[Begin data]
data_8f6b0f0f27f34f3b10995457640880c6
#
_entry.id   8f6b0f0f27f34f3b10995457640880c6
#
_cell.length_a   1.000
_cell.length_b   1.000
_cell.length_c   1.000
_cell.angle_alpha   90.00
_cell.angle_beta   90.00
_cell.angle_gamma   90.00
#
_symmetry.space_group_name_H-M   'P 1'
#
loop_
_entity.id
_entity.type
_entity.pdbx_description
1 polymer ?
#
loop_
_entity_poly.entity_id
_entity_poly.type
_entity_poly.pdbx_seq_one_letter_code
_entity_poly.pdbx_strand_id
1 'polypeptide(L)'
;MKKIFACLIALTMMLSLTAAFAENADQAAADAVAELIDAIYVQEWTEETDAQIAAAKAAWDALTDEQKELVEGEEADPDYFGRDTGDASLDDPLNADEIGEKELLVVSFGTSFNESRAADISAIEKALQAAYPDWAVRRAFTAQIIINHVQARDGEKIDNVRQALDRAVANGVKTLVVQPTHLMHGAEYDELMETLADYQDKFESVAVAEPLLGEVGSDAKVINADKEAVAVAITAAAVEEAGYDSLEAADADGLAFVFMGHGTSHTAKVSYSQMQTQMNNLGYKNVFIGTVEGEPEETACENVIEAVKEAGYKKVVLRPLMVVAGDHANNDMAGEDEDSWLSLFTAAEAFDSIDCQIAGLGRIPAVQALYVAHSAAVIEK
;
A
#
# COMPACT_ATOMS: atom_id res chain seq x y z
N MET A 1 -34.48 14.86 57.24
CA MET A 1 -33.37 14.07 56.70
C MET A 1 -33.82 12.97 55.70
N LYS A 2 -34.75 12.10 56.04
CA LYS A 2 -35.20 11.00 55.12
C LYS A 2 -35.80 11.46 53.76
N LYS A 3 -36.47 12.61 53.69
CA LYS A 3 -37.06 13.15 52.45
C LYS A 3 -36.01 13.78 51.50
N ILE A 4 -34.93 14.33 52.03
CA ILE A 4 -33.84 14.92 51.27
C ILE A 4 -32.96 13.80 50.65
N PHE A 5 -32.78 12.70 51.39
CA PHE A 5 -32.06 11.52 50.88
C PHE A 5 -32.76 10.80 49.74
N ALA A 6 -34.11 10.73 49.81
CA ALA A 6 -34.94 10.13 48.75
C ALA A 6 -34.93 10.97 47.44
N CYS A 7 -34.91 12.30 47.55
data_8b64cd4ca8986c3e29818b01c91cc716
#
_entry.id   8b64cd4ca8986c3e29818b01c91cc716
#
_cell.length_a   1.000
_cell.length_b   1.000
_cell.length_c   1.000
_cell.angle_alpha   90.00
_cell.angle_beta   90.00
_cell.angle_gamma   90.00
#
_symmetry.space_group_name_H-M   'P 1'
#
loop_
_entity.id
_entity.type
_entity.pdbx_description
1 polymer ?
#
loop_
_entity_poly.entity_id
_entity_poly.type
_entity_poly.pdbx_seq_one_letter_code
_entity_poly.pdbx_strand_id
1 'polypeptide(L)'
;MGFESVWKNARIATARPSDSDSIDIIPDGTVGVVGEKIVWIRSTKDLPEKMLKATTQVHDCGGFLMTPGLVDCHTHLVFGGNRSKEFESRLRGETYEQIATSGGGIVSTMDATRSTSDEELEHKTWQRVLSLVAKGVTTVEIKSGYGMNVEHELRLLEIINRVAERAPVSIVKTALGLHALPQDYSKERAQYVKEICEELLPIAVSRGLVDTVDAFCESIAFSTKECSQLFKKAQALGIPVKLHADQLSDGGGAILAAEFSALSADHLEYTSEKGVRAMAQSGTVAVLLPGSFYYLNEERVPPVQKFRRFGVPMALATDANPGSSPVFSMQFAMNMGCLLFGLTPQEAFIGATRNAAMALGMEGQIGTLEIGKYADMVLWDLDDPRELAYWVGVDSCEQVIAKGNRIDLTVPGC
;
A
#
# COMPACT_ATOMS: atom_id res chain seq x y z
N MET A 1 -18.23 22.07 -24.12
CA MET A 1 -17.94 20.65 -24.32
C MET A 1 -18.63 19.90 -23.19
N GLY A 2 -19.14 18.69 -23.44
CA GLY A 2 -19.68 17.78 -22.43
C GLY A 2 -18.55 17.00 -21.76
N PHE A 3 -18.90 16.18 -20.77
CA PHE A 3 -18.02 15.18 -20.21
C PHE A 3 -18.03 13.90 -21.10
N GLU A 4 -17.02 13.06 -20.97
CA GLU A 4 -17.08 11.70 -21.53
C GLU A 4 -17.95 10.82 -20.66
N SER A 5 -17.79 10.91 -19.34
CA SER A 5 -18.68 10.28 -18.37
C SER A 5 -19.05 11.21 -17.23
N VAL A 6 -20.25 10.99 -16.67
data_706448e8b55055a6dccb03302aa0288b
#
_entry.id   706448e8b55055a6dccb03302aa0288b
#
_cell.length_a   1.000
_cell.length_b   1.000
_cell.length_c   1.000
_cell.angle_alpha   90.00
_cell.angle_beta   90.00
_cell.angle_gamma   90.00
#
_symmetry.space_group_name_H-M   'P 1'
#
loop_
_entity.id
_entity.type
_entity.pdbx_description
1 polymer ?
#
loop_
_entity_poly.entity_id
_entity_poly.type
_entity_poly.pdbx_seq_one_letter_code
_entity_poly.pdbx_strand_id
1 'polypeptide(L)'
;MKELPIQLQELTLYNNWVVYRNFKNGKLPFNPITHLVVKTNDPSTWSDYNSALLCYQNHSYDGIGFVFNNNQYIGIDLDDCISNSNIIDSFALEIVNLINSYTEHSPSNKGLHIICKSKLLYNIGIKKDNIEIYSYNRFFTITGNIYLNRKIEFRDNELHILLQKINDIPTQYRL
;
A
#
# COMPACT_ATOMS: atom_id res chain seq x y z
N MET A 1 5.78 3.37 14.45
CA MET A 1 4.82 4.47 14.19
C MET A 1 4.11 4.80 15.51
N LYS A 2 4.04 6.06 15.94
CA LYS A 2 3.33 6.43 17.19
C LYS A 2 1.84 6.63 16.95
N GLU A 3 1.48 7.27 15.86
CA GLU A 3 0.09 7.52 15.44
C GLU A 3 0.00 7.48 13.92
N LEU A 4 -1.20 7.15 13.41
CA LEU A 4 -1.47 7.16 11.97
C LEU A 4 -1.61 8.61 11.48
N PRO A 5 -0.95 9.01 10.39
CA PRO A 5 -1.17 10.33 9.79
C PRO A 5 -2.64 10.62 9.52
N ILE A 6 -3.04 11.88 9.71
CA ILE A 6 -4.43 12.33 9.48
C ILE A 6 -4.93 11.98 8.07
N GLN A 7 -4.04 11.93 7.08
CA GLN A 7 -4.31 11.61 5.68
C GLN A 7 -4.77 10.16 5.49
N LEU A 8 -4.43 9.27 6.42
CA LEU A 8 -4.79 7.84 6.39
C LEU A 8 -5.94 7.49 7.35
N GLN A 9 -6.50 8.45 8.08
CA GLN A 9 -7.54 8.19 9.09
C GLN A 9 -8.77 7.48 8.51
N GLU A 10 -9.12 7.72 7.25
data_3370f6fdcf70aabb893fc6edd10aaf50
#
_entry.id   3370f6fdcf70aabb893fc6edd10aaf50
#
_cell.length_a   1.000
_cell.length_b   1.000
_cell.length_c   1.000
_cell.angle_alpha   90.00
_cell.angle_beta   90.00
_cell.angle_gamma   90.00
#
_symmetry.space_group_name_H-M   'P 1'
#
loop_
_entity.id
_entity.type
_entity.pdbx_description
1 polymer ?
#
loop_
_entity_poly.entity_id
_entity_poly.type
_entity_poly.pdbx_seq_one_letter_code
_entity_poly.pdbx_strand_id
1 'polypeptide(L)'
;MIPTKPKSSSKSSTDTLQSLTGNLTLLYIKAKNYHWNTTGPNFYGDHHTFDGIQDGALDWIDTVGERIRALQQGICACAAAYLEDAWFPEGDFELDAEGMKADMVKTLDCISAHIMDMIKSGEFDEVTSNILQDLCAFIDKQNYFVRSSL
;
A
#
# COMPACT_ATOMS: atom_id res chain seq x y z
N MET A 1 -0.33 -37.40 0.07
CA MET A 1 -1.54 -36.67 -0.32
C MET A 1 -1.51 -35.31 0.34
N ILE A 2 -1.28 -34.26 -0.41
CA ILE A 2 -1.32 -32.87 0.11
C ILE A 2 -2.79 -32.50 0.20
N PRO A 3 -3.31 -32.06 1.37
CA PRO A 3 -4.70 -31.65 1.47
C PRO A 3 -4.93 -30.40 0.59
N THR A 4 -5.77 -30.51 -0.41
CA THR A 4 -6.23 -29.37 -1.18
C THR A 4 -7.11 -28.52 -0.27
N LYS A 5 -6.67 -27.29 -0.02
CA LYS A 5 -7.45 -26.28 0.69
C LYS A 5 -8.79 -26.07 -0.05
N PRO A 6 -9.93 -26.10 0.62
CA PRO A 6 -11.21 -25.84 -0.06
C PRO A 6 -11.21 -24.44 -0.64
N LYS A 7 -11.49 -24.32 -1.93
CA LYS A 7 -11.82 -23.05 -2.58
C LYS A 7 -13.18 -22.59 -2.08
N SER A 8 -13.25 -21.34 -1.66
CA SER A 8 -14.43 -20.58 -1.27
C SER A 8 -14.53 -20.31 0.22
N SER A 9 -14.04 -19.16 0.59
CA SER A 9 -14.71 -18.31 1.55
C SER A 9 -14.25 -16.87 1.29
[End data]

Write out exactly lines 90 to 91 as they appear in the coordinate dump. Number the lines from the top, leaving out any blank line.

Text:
CA GLU A 4 -17.08 11.70 -21.53
C GLU A 4 -17.95 10.82 -20.66